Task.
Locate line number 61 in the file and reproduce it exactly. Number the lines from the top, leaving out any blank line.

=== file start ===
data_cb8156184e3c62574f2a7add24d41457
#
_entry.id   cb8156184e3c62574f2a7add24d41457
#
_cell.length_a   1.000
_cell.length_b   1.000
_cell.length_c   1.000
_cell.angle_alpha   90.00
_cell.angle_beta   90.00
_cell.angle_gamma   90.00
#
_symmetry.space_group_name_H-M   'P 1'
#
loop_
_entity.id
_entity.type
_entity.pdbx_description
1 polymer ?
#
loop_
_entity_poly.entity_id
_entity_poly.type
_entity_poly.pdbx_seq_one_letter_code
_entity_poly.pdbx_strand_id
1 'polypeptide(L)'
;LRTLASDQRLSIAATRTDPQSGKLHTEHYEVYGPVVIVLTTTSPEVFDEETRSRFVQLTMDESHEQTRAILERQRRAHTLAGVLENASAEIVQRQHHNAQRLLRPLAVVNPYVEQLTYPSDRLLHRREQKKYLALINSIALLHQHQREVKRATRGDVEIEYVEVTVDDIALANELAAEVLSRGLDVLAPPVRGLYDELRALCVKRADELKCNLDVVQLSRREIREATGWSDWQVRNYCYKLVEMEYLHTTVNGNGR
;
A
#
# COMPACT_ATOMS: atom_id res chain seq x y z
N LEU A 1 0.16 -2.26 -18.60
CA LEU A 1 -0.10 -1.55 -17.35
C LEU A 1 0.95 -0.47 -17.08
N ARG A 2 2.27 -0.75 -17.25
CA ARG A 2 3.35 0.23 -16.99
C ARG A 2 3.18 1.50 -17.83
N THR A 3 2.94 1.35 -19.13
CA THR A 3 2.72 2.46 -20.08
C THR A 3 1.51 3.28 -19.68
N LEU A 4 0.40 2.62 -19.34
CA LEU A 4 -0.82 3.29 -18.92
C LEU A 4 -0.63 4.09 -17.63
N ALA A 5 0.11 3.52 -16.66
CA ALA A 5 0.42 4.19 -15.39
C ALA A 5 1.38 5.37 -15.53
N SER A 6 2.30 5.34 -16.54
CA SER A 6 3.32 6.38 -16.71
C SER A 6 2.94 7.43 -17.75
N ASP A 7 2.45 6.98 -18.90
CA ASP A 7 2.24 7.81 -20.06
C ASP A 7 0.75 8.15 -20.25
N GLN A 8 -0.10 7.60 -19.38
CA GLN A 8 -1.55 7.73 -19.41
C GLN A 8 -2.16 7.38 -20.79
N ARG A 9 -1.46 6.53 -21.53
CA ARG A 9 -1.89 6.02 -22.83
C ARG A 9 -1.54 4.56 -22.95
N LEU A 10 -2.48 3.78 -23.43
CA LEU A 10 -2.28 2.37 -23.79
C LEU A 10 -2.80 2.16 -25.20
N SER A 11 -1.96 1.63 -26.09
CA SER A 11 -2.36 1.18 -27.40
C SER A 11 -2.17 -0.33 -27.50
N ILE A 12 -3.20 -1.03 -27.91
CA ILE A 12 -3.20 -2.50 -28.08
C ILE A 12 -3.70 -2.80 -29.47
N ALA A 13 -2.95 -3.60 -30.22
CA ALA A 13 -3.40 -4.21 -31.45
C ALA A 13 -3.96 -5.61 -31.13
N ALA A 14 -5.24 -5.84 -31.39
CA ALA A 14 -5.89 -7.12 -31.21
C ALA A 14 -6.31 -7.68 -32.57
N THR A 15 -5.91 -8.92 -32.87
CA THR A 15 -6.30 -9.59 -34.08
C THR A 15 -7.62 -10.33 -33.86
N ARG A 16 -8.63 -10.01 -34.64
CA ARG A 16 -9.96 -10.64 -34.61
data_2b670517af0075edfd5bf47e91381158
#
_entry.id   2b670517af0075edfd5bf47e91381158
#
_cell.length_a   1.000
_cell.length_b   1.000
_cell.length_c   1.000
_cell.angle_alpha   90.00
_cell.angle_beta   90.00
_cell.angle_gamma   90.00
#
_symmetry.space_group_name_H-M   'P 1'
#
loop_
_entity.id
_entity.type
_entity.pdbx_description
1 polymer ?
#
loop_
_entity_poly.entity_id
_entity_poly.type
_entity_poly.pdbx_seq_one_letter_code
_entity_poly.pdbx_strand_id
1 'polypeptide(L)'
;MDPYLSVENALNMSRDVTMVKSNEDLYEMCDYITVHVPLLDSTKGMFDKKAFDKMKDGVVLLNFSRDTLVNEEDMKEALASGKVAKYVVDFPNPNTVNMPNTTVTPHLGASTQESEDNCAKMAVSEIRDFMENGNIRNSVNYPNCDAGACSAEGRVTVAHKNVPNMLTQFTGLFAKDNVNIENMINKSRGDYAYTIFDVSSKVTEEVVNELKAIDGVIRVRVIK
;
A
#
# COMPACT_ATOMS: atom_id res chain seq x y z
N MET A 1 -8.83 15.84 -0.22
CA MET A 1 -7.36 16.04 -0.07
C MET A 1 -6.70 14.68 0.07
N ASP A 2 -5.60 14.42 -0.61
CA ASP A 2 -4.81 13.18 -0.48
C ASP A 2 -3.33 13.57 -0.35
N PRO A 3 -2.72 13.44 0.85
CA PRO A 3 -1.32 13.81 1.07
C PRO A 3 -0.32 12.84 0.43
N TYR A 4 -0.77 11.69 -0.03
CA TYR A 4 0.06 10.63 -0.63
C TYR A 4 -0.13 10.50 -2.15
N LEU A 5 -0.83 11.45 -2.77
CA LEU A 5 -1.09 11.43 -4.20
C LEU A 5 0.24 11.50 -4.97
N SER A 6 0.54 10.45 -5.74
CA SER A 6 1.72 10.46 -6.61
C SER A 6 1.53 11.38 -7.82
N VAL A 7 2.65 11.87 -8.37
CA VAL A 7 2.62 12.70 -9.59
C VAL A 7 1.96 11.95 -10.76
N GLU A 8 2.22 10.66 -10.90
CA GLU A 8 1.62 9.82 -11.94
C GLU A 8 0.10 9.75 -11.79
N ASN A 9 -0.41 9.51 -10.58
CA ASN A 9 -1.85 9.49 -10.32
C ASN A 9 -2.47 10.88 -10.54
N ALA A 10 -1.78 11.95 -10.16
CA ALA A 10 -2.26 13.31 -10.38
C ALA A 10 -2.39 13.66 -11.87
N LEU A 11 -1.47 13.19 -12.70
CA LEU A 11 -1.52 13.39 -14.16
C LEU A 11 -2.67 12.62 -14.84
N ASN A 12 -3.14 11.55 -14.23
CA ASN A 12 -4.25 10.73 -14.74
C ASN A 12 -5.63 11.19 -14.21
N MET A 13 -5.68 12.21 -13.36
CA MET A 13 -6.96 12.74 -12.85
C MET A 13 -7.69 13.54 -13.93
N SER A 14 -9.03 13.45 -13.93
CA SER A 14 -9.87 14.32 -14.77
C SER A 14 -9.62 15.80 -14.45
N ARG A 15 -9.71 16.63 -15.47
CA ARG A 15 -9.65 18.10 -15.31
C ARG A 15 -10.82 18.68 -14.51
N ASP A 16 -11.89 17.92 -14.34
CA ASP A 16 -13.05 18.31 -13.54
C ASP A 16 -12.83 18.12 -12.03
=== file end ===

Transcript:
N SER A 11 -1.96 1.63 -26.09